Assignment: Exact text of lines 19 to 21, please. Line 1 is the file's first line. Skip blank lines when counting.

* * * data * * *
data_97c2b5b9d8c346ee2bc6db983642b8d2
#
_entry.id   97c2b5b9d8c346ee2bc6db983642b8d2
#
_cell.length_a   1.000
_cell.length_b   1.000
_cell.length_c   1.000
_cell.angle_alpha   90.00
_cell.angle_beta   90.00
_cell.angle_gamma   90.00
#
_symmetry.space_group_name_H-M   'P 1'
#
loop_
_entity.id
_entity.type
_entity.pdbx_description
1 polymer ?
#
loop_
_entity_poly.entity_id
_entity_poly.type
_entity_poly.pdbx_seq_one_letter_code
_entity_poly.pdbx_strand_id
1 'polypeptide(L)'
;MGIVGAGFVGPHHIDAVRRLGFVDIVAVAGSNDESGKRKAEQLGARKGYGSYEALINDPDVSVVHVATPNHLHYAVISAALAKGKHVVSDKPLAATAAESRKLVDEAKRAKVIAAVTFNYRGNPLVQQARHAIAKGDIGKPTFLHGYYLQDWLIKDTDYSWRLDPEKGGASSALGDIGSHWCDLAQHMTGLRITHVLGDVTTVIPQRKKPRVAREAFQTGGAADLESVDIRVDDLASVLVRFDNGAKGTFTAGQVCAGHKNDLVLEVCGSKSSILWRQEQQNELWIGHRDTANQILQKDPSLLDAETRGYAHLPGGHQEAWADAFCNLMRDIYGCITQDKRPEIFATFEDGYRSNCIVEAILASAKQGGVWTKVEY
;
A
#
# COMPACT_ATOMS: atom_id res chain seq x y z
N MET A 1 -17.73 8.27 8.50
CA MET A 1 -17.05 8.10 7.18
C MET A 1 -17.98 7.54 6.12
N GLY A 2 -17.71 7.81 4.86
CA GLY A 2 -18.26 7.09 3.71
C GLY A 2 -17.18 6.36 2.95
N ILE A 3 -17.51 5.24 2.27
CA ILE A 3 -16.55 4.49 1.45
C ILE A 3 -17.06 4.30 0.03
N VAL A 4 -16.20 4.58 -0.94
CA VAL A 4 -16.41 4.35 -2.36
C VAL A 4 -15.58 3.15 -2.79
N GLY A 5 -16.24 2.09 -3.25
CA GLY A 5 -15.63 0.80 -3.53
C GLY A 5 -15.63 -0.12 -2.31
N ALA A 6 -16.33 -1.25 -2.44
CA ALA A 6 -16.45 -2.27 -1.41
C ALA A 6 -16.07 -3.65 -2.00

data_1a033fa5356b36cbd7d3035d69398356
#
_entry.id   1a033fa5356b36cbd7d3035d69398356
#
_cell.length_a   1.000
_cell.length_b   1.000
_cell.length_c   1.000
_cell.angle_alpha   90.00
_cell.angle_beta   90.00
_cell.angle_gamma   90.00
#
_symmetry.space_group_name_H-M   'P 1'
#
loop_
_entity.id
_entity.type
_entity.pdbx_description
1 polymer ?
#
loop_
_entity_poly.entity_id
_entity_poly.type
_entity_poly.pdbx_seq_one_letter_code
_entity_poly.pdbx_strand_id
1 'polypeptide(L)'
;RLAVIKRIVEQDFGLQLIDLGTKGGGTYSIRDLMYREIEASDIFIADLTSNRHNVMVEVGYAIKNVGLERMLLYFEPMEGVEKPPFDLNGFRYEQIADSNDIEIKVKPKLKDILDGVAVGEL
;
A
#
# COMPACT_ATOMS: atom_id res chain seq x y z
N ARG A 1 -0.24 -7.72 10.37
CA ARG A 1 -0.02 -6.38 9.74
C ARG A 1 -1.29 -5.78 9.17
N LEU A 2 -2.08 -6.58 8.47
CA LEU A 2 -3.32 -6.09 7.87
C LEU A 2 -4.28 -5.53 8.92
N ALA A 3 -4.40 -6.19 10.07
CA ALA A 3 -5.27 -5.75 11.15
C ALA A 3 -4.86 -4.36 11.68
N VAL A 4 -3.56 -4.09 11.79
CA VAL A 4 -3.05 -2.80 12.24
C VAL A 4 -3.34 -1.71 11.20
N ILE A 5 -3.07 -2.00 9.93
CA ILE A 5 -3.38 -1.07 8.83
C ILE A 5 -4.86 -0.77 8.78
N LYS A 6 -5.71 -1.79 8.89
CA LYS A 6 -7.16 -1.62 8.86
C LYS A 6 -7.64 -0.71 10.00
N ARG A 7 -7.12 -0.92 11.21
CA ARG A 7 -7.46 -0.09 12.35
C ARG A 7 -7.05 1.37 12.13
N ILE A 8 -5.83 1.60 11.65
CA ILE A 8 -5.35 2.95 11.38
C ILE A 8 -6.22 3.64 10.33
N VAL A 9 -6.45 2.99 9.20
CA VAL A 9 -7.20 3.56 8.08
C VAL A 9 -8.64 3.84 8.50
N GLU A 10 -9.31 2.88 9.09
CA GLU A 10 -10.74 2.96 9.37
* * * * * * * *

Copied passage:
#
loop_
_entity_poly.entity_id